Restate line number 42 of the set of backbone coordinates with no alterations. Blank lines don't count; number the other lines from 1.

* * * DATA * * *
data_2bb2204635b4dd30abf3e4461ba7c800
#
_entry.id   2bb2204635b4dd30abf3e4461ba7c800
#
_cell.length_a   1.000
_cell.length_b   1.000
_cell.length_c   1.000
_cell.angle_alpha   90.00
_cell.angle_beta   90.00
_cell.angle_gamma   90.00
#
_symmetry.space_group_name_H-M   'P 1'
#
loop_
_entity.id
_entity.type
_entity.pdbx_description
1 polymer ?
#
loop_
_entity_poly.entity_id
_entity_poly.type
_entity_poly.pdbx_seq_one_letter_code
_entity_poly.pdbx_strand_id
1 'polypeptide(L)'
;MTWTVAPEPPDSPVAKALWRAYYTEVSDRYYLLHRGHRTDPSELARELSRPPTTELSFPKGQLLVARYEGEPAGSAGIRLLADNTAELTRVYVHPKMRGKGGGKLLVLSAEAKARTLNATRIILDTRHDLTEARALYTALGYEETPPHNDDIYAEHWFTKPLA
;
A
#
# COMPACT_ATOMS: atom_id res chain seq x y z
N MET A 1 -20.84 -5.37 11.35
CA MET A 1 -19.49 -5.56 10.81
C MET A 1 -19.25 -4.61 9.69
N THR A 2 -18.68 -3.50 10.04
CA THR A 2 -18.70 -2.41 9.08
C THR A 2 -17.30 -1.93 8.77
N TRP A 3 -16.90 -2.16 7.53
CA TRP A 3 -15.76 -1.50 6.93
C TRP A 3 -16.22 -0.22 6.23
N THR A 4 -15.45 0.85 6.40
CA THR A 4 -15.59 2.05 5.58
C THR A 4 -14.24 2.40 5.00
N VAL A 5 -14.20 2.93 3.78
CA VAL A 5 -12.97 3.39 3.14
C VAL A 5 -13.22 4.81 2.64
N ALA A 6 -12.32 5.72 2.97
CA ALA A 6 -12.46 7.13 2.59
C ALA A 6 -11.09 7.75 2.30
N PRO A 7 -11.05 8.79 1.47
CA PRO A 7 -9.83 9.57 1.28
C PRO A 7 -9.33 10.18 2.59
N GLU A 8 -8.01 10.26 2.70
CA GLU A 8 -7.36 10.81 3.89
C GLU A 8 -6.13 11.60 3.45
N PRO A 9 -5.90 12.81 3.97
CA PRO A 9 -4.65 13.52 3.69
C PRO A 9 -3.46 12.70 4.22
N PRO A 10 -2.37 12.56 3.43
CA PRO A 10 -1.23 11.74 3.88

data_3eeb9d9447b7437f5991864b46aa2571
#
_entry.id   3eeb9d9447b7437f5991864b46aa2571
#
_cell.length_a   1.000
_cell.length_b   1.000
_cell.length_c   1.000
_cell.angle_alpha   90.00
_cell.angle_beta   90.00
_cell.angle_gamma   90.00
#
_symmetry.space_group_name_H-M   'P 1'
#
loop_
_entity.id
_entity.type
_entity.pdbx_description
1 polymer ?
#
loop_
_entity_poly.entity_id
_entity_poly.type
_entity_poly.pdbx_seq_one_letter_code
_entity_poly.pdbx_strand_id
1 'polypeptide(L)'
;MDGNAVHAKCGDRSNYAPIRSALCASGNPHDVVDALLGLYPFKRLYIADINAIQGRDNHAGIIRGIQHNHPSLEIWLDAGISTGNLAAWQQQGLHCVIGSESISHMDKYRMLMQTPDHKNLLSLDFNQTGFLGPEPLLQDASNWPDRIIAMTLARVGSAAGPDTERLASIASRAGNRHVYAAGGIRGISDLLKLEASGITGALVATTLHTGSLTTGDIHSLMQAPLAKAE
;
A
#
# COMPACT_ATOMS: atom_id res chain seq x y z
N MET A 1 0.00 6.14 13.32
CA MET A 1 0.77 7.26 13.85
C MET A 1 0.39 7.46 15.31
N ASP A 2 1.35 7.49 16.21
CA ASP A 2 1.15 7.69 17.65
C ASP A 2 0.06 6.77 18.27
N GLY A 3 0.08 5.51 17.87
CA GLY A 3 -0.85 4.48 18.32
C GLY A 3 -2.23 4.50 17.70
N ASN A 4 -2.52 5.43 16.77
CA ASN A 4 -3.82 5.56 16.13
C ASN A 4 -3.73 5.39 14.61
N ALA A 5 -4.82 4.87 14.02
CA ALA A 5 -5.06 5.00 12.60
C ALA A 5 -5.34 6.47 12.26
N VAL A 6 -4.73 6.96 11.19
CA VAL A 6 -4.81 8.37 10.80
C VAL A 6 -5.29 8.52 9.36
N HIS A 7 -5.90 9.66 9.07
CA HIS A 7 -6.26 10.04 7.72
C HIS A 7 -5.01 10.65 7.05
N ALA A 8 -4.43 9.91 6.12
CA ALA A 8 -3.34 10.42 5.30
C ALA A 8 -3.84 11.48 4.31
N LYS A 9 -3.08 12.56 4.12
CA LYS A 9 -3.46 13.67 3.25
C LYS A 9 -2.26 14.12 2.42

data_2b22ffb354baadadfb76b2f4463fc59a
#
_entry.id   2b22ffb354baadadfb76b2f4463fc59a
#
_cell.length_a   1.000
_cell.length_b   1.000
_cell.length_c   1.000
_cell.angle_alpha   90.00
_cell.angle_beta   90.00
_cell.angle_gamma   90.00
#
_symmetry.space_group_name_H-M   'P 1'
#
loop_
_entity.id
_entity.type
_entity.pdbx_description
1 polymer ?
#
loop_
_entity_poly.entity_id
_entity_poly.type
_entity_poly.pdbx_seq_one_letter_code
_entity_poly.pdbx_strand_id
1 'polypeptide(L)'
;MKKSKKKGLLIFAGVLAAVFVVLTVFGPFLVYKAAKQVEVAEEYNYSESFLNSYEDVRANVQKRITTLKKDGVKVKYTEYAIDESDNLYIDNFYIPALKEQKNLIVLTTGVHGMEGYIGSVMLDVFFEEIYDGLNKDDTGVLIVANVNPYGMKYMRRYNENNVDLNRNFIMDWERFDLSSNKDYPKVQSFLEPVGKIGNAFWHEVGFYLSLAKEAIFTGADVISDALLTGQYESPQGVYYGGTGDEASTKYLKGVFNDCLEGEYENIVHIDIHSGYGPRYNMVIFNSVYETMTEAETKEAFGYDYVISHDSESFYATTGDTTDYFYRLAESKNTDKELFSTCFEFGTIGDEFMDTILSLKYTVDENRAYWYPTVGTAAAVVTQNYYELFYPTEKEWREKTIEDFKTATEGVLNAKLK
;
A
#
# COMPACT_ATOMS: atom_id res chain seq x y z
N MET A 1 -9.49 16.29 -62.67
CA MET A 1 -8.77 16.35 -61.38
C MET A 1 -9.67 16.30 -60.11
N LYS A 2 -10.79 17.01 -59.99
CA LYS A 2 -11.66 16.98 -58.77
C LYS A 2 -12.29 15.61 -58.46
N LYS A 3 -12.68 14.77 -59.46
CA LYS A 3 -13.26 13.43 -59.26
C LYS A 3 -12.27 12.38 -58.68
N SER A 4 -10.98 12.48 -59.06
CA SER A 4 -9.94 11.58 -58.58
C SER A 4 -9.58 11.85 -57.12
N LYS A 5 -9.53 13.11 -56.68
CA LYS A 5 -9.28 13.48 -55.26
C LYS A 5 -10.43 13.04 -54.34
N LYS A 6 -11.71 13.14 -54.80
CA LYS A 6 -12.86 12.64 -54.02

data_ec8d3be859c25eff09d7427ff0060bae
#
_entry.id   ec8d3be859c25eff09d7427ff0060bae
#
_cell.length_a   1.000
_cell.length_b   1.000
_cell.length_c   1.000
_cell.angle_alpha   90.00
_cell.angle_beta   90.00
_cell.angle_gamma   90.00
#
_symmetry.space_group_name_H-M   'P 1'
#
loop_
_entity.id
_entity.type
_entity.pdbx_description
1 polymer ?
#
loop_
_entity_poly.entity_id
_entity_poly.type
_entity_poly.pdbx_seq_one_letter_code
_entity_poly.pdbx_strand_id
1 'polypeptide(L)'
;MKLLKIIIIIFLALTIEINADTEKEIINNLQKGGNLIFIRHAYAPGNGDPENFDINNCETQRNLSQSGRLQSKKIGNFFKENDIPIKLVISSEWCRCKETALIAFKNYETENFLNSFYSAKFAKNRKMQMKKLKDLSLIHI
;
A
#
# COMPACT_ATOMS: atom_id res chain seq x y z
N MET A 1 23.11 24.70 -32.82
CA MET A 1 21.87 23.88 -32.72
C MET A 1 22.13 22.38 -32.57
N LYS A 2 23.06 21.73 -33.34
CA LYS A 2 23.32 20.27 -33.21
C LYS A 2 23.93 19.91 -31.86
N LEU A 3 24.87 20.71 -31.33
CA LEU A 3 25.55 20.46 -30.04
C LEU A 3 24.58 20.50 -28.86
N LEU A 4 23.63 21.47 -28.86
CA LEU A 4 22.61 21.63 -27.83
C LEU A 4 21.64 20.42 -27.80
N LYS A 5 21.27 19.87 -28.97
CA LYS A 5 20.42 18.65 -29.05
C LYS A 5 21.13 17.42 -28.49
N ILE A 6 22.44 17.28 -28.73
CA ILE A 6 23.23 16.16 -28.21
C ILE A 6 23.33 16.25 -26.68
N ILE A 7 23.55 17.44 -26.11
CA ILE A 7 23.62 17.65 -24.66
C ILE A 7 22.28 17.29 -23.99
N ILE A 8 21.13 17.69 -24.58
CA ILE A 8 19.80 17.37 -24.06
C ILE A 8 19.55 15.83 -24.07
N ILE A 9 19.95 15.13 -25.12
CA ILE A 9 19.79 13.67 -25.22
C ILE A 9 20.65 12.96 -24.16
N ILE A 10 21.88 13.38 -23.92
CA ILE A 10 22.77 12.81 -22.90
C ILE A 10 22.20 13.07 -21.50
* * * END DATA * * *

C THR A 4 -14.24 2.40 5.00